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EPDP Team Publishes Addendum to Phase 2 Initial Report for Public Comment

I am pleased to announce that the Expedited Policy Development Process on the Temporary Specification for gTLD Registration Data Team (EPDP Team) published the Addendum to its Phase 2 Initial Report on 24 March 2020 and is seeking public comment. This Public Comment period is scheduled to close on 5 May 2020. The publication of the Addendum is a major milestone as the EPDP Team works to complete its Final Report for delivery to the Generic Names Supporting Organization (GNSO) Council by June 2020.

To organize our Phase 2 work, the EPDP Team agreed to divide our work into priority 1 and priority 2 topics. Priority 1 topics include the System for Standardized Access/Disclosure (SSAD) to non-public registration data and all questions directly related to the SSAD. The EPDP Team's Phase 2 Initial Report, which was published on 7 February 2020, represents the team's deliberations on and preliminary conclusion of the priority 1 topics.

The Addendum to the Phase 2 Initial Report provides our preliminary recommendations and conclusions on how the SSAD is designed to handle the following priority 2 topics:

  • Display of information of affiliated vs. accredited privacy/proxy providers
  • Legal vs. natural persons
  • City field redaction
  • Data retention
  • Potential Purpose for ICANN's Office of the Chief Technology Officer (e.g., ICANN Research Purpose)
  • Feasibility of unique contacts to have a uniform anonymized email address
  • Accuracy and WHOIS Accuracy Reporting System
  • Purpose 2 (e.g., Security, Stability, and Resiliency Purpose)

We are conscious that, due to the rapidly evolving COVID-19 outbreak around the world, you may not have been able to submit your input to the EPDP Team's Phase 2 Initial Report addressing SSAD by its Public Comment period deadline of 23 March 2020.

I want to assure you that you may still submit your comments on any part of the EPDP Team's Phase 2 Initial Report after the 23 March 2020 deadline, if more time is needed to prepare your comments. If you intend to do so, please follow the instructions below:

Following review of the public comments, the EPDP Team intends to fold the conclusions from the Addendum into its Final Report, which will include recommendations related to the SSAD as well as the aforementioned priority 2 topics.

I want to thank the EPDP Team for their efforts and flexibility shown in reaching agreement on the proposed recommendations for almost all of the priority 2 items. The EPDP Team and I look forward to the community's constructive input as we move towards completing our work on these important topics.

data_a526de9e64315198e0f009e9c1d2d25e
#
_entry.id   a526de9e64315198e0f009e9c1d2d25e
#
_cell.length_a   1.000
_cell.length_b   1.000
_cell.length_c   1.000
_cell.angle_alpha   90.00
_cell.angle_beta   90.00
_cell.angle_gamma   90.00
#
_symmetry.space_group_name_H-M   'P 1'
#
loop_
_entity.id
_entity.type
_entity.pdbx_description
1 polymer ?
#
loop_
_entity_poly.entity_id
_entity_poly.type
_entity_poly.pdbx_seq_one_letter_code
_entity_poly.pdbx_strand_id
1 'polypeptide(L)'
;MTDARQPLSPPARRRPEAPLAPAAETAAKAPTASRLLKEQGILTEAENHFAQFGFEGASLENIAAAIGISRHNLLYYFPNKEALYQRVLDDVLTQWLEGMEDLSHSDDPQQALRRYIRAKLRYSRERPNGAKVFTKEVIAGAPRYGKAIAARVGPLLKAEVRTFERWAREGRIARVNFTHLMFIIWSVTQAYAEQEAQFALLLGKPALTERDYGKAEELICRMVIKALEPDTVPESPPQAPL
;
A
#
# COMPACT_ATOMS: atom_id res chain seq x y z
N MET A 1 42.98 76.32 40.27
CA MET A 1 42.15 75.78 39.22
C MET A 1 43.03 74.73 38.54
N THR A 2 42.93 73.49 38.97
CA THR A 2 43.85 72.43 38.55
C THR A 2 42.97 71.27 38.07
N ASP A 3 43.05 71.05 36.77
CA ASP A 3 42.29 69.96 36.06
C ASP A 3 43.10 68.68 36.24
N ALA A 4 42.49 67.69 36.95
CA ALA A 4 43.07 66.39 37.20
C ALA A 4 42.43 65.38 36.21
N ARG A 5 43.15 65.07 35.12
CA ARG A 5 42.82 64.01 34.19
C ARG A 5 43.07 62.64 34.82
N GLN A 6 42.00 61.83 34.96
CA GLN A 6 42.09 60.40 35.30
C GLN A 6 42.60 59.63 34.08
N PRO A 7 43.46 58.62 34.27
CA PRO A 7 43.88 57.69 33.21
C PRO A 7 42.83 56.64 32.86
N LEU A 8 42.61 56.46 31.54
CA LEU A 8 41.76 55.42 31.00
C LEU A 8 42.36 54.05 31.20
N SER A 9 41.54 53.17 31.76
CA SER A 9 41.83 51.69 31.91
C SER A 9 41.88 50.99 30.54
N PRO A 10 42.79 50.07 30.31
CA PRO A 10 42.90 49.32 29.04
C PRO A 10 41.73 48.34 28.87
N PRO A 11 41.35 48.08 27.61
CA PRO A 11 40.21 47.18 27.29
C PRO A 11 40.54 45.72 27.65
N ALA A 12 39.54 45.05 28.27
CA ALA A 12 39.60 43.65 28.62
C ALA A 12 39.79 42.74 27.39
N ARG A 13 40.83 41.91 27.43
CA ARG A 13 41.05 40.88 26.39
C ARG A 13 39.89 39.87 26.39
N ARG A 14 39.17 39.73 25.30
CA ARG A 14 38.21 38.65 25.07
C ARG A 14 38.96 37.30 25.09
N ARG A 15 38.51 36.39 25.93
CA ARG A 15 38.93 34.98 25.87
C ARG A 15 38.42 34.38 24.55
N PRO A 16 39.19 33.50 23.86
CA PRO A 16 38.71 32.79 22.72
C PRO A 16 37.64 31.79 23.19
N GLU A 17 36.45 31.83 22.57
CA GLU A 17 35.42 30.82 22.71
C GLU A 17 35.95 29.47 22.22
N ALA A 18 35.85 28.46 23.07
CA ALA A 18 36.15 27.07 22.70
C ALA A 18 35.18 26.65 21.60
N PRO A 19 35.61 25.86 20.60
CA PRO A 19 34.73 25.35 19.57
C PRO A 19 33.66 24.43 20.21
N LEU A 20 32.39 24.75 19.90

Domain Name System
    Internationalized Domain Name ,IDN,"IDNs are domain names that include characters used in the local representation of languages that are not written with the twenty-six letters of the basic Latin alphabet ""a-z"". An IDN can contain Latin letters with diacritical marks, as required by many European languages, or may consist of characters from non-Latin scripts such as Arabic or Chinese. Many languages also use other types of digits than the European ""0-9"". The basic Latin alphabet together with the European-Arabic digits are, for the purpose of domain names, termed ""ASCII characters"" (ASCII = American Standard Code for Information Interchange). These are also included in the broader range of ""Unicode characters"" that provides the basis for IDNs. The ""hostname rule"" requires that all domain names of the type under consideration here are stored in the DNS using only the ASCII characters listed above, with the one further addition of the hyphen ""-"". The Unicode form of an IDN therefore requires special encoding before it is entered into the DNS. The following terminology is used when distinguishing between these forms: A domain name consists of a series of ""labels"" (separated by ""dots""). The ASCII form of an IDN label is termed an ""A-label"". All operations defined in the DNS protocol use A-labels exclusively. The Unicode form, which a user expects to be displayed, is termed a ""U-label"". The difference may be illustrated with the Hindi word for ""test"" — परीका — appearing here as a U-label would (in the Devanagari script). A special form of ""ASCII compatible encoding"" (abbreviated ACE) is applied to this to produce the corresponding A-label: xn--11b5bs1di. A domain name that only includes ASCII letters, digits, and hyphens is termed an ""LDH label"". Although the definitions of A-labels and LDH-labels overlap, a name consisting exclusively of LDH labels, such as"""" is not an IDN."